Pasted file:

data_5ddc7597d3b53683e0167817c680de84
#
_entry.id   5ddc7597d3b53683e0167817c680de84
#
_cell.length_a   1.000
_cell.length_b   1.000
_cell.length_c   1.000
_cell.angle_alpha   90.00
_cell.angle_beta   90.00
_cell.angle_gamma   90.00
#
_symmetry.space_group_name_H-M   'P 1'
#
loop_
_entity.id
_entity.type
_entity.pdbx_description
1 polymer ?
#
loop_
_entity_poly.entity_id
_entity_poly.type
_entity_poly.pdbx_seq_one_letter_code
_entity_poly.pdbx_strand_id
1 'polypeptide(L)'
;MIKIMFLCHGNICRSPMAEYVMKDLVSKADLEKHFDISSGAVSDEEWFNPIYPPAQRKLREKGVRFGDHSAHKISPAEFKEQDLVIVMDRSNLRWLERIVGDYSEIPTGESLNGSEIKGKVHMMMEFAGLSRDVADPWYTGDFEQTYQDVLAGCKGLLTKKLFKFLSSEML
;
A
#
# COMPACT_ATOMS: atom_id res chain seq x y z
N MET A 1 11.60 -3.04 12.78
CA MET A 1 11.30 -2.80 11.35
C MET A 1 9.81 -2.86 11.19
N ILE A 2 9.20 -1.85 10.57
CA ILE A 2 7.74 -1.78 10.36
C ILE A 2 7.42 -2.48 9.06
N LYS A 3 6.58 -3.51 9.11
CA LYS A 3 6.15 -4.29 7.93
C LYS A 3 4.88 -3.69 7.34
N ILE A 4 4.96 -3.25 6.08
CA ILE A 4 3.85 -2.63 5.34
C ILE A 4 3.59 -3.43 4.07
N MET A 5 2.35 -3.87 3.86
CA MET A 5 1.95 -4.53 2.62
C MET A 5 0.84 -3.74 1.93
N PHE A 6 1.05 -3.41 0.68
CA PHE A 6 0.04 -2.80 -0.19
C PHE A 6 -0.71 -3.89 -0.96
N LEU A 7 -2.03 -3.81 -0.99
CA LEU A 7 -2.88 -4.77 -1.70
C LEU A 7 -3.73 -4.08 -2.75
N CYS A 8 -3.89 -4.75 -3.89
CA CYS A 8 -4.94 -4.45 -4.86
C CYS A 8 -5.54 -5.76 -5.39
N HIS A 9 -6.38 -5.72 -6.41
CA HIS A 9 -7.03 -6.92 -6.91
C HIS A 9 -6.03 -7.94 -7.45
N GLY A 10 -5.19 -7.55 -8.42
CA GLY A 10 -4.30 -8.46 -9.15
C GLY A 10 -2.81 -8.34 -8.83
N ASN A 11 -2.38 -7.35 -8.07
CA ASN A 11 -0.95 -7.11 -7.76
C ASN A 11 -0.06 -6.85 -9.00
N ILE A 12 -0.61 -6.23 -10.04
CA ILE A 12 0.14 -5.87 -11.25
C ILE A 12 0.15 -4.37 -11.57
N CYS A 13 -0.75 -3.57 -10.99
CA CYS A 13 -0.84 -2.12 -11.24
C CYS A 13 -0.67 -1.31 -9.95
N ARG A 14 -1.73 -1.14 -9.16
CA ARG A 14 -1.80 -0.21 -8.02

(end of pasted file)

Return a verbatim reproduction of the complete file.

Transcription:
data_5ddc7597d3b53683e0167817c680de84
#
_entry.id   5ddc7597d3b53683e0167817c680de84
#
_cell.length_a   1.000
_cell.length_b   1.000
_cell.length_c   1.000
_cell.angle_alpha   90.00
_cell.angle_beta   90.00
_cell.angle_gamma   90.00
#
_symmetry.space_group_name_H-M   'P 1'
#
loop_
_entity.id
_entity.type
_entity.pdbx_description
1 polymer ?
#
loop_
_entity_poly.entity_id
_entity_poly.type
_entity_poly.pdbx_seq_one_letter_code
_entity_poly.pdbx_strand_id
1 'polypeptide(L)'
;MIKIMFLCHGNICRSPMAEYVMKDLVSKADLEKHFDISSGAVSDEEWFNPIYPPAQRKLREKGVRFGDHSAHKISPAEFKEQDLVIVMDRSNLRWLERIVGDYSEIPTGESLNGSEIKGKVHMMMEFAGLSRDVADPWYTGDFEQTYQDVLAGCKGLLTKKLFKFLSSEML
;
A
#
# COMPACT_ATOMS: atom_id res chain seq x y z
N MET A 1 11.60 -3.04 12.78
CA MET A 1 11.30 -2.80 11.35
C MET A 1 9.81 -2.86 11.19
N ILE A 2 9.20 -1.85 10.57
CA ILE A 2 7.74 -1.78 10.36
C ILE A 2 7.42 -2.48 9.06
N LYS A 3 6.58 -3.51 9.11
CA LYS A 3 6.15 -4.29 7.93
C LYS A 3 4.88 -3.69 7.34
N ILE A 4 4.96 -3.25 6.08
CA ILE A 4 3.85 -2.63 5.34
C ILE A 4 3.59 -3.43 4.07
N MET A 5 2.35 -3.87 3.86
CA MET A 5 1.95 -4.53 2.62
C MET A 5 0.84 -3.74 1.93
N PHE A 6 1.05 -3.41 0.68
CA PHE A 6 0.04 -2.80 -0.19
C PHE A 6 -0.71 -3.89 -0.96
N LEU A 7 -2.03 -3.81 -0.99
CA LEU A 7 -2.88 -4.77 -1.70
C LEU A 7 -3.73 -4.08 -2.75
N CYS A 8 -3.89 -4.75 -3.89
CA CYS A 8 -4.94 -4.45 -4.86
C CYS A 8 -5.54 -5.76 -5.39
N HIS A 9 -6.38 -5.72 -6.41
CA HIS A 9 -7.03 -6.92 -6.91
C HIS A 9 -6.03 -7.94 -7.45
N GLY A 10 -5.19 -7.55 -8.42
CA GLY A 10 -4.30 -8.46 -9.15
C GLY A 10 -2.81 -8.34 -8.83
N ASN A 11 -2.38 -7.35 -8.07
CA ASN A 11 -0.95 -7.11 -7.76
C ASN A 11 -0.06 -6.85 -9.00
N ILE A 12 -0.61 -6.23 -10.04
CA ILE A 12 0.14 -5.87 -11.25
C ILE A 12 0.15 -4.37 -11.57
N CYS A 13 -0.75 -3.57 -10.99
CA CYS A 13 -0.84 -2.12 -11.24
C CYS A 13 -0.67 -1.31 -9.95
N ARG A 14 -1.73 -1.14 -9.16
CA ARG A 14 -1.80 -0.21 -8.02